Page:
Stanford Institute for Materials and Energy Science

Menlo Park, CA, United States

Stanford Institute for Materials and Energy Science

Menlo Park, CA, United States
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Mishchenko A.S.,RIKEN | Mishchenko A.S.,RAS Research Center Kurchatov Institute | Nagaosa N.,RIKEN | Nagaosa N.,University of Tokyo | And 6 more authors.
EPL | Year: 2011

We present a combined study of the angle-resolved-photoemission spectroscopy (ARPES) and quantum Monte Carlo simulations to propose a novel polaronic metallic state in underdoped cuprates. An approximation scheme is proposed to represent underdoped cuprates away from 1/2 filling, replacing the many-body Hamiltonian by that of a single polaron with effective electron-phonon interaction (EPI), that successfully explains many puzzles such as a large momentum-dependent dichotomy between nodal and antinodal directions, and an unconventional doping dependence of ARPES in the underdoped region. © 2011 EPLA.

Guizar-Sicairos M.,University of Rochester | Zhu D.,Stanford University | Zhu D.,Stanford Institute for Materials and Energy Science | Fienup J.R.,University of Rochester | And 5 more authors.
Optics Letters | Year: 2010

We introduce a noniterative image-reconstruction technique for coherent diffractive imaging. Through the application of differential and integral operators, an extended reference can be used to recover the complex-valued transmissivity of an object, in closed form, from a measurement of its far-field (Fraunhofer) diffraction intensity. We demonstrate the feasibility of this approach, using a reference of a pair of crossed wires and slits, through numerical simulations and a soft x-ray coherent diffractive imaging experiment. © 2010 Optical Society of America.

Thareja V.,Stanford University | Kang J.-H.,Stanford University | Kang J.-H.,Stanford Institute for Materials and Energy science | Yuan H.,Stanford University | And 9 more authors.
Nano Letters | Year: 2015

We demonstrate electrical control over coherent optical absorption in a graphene-based Salisbury screen consisting of a single layer of graphene placed in close proximity to a gold back reflector. The screen was designed to enhance light absorption at a target wavelength of 3.2 m by using a 600 nm-thick, nonabsorbing silica spacer layer. An ionic gel layer placed on top of the screen was used to electrically gate the charge density in the graphene layer. Spectroscopic reflectance measurements were performed in situ as a function of gate bias. The changes in the reflectance spectra were analyzed using a Fresnel based transfer matrix model in which graphene was treated as an infinitesimally thin sheet with a conductivity given by the Kubo formula. The analysis reveals that a careful choice of the ionic gel layer thickness can lead to optical absorption enhancements of up to 5.5 times for the Salisbury screen compared to a suspended sheet of graphene. In addition to these absorption enhancements, we demonstrate very large electrically induced changes in the optical absorption of graphene of ∼3.3% per volt, the highest attained so far in a device that features an atomically thick active layer. This is attributable in part to the more effective gating achieved with the ion gel over the conventional dielectric back gates and partially by achieving a desirable coherent absorption effect linked to the presence of the thin ion gel that boosts the absorption by 40%. © 2015 American Chemical Society.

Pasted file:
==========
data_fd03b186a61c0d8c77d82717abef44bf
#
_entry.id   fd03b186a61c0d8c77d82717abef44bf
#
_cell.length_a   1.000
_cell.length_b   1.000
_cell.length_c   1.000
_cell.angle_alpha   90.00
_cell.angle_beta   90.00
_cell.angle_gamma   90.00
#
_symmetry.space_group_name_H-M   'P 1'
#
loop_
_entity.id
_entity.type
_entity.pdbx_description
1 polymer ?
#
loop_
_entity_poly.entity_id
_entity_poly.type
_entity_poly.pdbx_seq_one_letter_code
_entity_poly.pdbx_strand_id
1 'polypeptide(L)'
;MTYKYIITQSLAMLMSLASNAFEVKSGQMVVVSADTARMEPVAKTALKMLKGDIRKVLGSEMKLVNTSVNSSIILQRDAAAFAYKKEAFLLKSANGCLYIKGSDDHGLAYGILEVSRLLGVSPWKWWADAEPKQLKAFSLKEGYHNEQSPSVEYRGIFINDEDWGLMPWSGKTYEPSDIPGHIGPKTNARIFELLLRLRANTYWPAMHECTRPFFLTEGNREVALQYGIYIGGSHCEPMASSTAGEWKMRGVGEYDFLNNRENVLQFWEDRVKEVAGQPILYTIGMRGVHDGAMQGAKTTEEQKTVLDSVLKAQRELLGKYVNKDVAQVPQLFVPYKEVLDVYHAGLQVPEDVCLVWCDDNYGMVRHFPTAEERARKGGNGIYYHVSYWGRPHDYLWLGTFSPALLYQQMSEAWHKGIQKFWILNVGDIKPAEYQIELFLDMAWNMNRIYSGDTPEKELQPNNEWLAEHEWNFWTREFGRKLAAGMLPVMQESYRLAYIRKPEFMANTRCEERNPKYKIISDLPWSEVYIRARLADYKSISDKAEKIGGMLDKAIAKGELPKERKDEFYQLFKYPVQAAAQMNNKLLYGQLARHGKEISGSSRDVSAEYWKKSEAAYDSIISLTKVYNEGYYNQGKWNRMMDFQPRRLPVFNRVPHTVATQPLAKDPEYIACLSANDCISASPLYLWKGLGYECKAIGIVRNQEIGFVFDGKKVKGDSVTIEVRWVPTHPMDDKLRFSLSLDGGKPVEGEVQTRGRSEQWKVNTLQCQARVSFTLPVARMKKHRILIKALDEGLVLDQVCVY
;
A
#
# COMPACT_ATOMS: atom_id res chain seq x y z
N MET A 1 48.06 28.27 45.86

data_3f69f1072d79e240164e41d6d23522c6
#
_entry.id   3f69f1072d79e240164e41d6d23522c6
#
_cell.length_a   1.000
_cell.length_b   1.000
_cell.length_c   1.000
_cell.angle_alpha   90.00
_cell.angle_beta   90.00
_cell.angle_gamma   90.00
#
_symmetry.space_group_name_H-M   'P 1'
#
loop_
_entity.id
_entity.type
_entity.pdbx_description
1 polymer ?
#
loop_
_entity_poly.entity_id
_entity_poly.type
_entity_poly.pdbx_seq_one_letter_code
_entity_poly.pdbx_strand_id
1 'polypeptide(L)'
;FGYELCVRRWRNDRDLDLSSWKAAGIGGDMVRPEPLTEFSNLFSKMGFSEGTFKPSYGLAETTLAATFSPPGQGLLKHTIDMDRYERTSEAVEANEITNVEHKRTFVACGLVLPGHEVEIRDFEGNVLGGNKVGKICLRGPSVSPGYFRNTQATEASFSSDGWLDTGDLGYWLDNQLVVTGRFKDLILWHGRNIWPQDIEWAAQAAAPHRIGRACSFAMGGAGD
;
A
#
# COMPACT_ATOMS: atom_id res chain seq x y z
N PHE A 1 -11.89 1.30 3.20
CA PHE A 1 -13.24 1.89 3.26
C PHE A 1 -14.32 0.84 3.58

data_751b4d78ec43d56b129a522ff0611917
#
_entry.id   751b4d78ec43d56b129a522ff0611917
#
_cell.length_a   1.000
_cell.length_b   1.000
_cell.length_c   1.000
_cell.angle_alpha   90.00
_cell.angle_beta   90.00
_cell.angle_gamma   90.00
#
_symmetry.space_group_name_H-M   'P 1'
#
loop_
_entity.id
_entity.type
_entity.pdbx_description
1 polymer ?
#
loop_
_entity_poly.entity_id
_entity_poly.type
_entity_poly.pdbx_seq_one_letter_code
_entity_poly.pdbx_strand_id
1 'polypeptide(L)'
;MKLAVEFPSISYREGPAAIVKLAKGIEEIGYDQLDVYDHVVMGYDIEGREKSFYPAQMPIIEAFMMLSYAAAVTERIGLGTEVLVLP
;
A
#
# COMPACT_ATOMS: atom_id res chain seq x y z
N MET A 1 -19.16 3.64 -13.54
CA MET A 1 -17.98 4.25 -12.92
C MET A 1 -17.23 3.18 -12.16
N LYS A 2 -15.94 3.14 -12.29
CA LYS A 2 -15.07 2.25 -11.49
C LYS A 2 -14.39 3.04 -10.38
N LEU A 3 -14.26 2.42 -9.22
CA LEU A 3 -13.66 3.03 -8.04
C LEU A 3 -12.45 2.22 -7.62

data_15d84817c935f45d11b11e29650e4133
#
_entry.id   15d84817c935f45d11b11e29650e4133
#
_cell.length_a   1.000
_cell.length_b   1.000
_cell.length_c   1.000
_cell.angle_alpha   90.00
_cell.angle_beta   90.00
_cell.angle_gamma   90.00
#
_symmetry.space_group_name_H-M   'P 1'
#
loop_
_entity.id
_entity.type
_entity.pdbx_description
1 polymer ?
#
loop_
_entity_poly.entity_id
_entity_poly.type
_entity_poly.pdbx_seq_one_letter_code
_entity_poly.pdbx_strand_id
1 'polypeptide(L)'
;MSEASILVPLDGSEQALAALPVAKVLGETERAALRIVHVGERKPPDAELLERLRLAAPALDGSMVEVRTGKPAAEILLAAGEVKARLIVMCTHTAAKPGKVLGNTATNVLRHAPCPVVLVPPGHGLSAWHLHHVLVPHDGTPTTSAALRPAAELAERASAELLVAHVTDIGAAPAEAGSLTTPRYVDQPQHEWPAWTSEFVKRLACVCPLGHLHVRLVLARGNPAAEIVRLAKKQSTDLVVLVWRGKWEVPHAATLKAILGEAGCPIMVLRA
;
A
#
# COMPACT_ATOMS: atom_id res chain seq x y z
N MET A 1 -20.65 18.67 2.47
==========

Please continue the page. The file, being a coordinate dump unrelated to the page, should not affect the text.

Wehling T.O.,University of Hamburg | Dahal H.P.,Los Alamos National Laboratory | Lichtenstein A.I.,University of Hamburg | Katsnelson M.I.,Radboud University Nijmegen | And 3 more authors.
Physical Review B - Condensed Matter and Materials Physics | Year: 2010

We theoretically investigate Fano factors arising in local spectroscopy of impurity resonances in graphene. It is demonstrated that Fano line shapes can strongly differ from the antiresonances usually found on metal surfaces. Graphene's highly symmetric Fermi points make this effect particularly sensitive to the detailed atomistic structure and orbital symmetries of the impurity. After a model discussion based on an Anderson impurity coupled to an electron bath with linearly vanishing density of states, we present first-principles calculations of Co adatoms on graphene. For Co above the center of a graphene hexagon, we find that the two-dimensional E1 representation made of dxz, dyz orbitals is likely responsible for the hybridization and ultimately Kondo screening for cobalt on graphene. Anomalously large Fano q factors depending strongly on the orbitals involved are obtained. For a resonant s -wave impurity, a similarly strong adsorption site dependence of the q factor is demonstrated. These anomalies are striking examples of quantum-mechanical interference related to the Berry phase inherent to the graphene band structure. © 2010 The American Physical Society.

PubMed | Stanford Institute for Materials and Energy Science
Type: Journal Article | Journal: Physical review letters | Year: 2011

The results of model calculations using exact diagonalization reveal the orbital character of states associated with different Raman loss peaks in Cu K-edge resonant inelastic x-ray scattering (RIXS) from LaCuO. The model includes electronic orbitals necessary to highlight the nonlocal Zhang-Rice singlet, charge transfer, and d-d excitations, as well as states with apical oxygen 2p(z) character. The dispersion of these excitations is discussed with prospects for resonant final state wave-function mapping. A good agreement with experiments emphasizes the substantial multiorbital character of RIXS profiles in the energy transfer range 1-6 eV.

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